German Apple Pancake

A few weeks ago we were seriously wishing we were yodele-hee-ing in the Alps with good friends of ours. Logistics here kept us from making the trip we had been hoping for all year. So instead, Behr and I woke up early and indulged with this delicious breakfast. I tend to ascribe to Shauna Niequist's recommendation that you follow a recipe precisely the first time, so that is what we did, minus the artful arrangement of apples. That is what cooking with a toddler (pre-schooler?) will get you. This is a very kid-friendly recipe as it is mostly a bunch of mixing and pouring and the ingredients do not need to be exact measurements.

4 eggs 

1/2 cup all-purpose flour 

1/2 teaspoon baking powder 

1 tablespoon sugar 

1 pinch salt 

1 cup milk 

1 teaspoon vanilla extract 

2 tablespoons unsalted butter, melted 

1/2 teaspoon ground nutmeg 

1/4 cup unsalted butter 

1/2 cup white sugar, divided 

1/2 teaspoon ground cinnamon 

1/2 teaspoon ground nutmeg 

1 large tart apple - peeled, cored and sliced 

In a large bowl, blend eggs, flour, baking powder, sugar and salt.
Gradually mix in milk, stirring constantly.
Add vanilla, melted butter and 1/2 teaspoon nutmeg.
Let batter stand for 30 minutes or overnight 
(we popped it in the fridge for about 10 minutes, about the time it took for the next few steps)
Preheat oven to 425.
Melt butter in a 10 inch oven proof skillet, brushing butter up on the sides of the pan.
In a small bowl, combine 1/4 cup sugar, cinnamon and 1/2 teaspoon nutmeg.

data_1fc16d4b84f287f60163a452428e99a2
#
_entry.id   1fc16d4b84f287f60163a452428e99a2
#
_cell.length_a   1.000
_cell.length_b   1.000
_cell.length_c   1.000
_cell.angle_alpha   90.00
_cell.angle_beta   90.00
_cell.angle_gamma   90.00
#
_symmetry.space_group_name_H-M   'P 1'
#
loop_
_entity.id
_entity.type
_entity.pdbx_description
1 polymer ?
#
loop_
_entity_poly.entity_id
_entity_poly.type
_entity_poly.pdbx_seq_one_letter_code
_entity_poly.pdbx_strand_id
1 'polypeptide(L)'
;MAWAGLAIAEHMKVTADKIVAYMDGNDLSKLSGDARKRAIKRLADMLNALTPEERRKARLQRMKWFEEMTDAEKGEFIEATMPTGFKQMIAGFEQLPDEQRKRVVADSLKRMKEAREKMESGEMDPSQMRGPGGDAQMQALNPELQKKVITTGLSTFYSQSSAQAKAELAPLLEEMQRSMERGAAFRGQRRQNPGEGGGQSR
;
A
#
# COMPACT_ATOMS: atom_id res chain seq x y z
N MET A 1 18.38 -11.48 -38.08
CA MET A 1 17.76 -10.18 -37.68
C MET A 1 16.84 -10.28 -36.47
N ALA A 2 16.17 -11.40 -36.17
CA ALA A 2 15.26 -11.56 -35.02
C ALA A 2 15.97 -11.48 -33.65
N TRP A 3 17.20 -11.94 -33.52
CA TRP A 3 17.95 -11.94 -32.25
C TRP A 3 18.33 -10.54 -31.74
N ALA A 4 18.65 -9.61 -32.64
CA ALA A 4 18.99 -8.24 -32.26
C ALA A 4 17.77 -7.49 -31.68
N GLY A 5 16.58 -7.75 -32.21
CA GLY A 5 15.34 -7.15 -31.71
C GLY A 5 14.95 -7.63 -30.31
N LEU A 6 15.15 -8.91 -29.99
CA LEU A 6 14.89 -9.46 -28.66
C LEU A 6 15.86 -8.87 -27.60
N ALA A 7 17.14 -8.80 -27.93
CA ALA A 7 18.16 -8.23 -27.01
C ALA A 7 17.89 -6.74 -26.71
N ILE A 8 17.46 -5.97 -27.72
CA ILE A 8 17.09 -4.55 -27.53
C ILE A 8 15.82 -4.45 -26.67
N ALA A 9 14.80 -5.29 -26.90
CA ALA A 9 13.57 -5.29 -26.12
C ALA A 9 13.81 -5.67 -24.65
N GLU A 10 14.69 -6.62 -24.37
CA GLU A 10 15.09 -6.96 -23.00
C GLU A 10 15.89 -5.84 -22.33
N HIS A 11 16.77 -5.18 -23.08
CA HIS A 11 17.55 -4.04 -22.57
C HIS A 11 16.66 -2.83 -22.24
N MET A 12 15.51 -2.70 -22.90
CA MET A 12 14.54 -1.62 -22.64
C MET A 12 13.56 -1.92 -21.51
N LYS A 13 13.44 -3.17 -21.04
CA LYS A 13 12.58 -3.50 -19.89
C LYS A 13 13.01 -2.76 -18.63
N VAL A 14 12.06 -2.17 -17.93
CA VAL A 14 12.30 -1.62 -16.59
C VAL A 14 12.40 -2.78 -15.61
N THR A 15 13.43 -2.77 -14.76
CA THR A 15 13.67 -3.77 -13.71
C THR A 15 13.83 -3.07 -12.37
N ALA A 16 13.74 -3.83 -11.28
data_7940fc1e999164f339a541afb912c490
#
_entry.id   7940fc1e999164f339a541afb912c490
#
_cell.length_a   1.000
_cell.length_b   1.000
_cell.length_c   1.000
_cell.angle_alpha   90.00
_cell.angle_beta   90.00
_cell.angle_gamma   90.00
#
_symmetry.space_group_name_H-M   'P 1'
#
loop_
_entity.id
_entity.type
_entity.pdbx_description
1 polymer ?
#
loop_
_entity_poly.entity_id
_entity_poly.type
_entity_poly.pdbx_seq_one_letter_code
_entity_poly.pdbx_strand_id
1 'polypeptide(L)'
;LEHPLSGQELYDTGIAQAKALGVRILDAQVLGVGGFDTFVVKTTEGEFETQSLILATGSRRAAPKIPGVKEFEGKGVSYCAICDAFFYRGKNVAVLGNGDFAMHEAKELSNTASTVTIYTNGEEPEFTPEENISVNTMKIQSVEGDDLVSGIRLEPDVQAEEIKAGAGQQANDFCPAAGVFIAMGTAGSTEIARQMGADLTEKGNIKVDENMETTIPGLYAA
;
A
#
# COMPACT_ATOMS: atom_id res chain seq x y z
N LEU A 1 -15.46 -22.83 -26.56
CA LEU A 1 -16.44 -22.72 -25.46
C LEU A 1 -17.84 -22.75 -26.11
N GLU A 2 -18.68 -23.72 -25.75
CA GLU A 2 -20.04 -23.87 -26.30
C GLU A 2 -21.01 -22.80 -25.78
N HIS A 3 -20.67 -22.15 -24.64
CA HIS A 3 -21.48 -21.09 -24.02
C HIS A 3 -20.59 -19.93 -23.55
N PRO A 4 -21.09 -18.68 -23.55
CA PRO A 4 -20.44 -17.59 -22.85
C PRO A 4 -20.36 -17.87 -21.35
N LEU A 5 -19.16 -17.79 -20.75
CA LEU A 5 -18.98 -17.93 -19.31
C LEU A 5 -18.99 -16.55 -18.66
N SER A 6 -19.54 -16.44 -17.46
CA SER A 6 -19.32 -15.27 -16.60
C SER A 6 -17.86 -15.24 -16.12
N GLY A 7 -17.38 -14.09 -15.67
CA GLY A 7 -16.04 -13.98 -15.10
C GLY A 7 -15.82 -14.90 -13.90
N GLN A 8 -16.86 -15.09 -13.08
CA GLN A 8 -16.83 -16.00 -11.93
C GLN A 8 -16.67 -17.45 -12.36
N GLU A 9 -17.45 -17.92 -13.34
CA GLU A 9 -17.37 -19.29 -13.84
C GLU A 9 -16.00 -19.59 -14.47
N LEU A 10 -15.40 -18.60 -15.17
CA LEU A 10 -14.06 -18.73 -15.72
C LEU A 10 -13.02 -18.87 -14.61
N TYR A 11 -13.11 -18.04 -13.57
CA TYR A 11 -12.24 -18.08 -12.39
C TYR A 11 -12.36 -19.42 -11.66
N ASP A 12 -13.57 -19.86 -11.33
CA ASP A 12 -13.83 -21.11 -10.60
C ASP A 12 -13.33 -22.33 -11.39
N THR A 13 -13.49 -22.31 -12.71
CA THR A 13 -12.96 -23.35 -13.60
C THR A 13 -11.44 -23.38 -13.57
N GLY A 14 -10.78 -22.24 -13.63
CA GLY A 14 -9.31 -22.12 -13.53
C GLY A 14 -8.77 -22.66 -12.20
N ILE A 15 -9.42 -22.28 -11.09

Sprinkle mixture over the butter. Line the pan with apple slices. Sprinkle remaining sugar over apples.
Place pan over medium-high heat until the mixture bubbles, then gently pour the batter mixture over the apples.
Bake in preheated oven for 15 minutes. Reduce heat to 375 and bake for 10 minutes.

You can find the original recipe here as well as more of what we are cooking and eating in our home these days.

Disclaimer: compensated affiliate links may be used in this post.

1 comment:

  1. I would've taken your presence in the Alps over a recipe anyday, but this looks great and I'll have to try it soon! You should do a post on best practices when cooking/baking with a toddler/pre-schooler. Ayla wants to help every time and I do try to let her, but between her grabbing handfuls of butter or flour to "try" (which means shovel in her mouth) and worrying about the hot stove and her running off when she gets bored (with sticky hands no less), it becomes so stressful and not fun for me and takes 2x as long.



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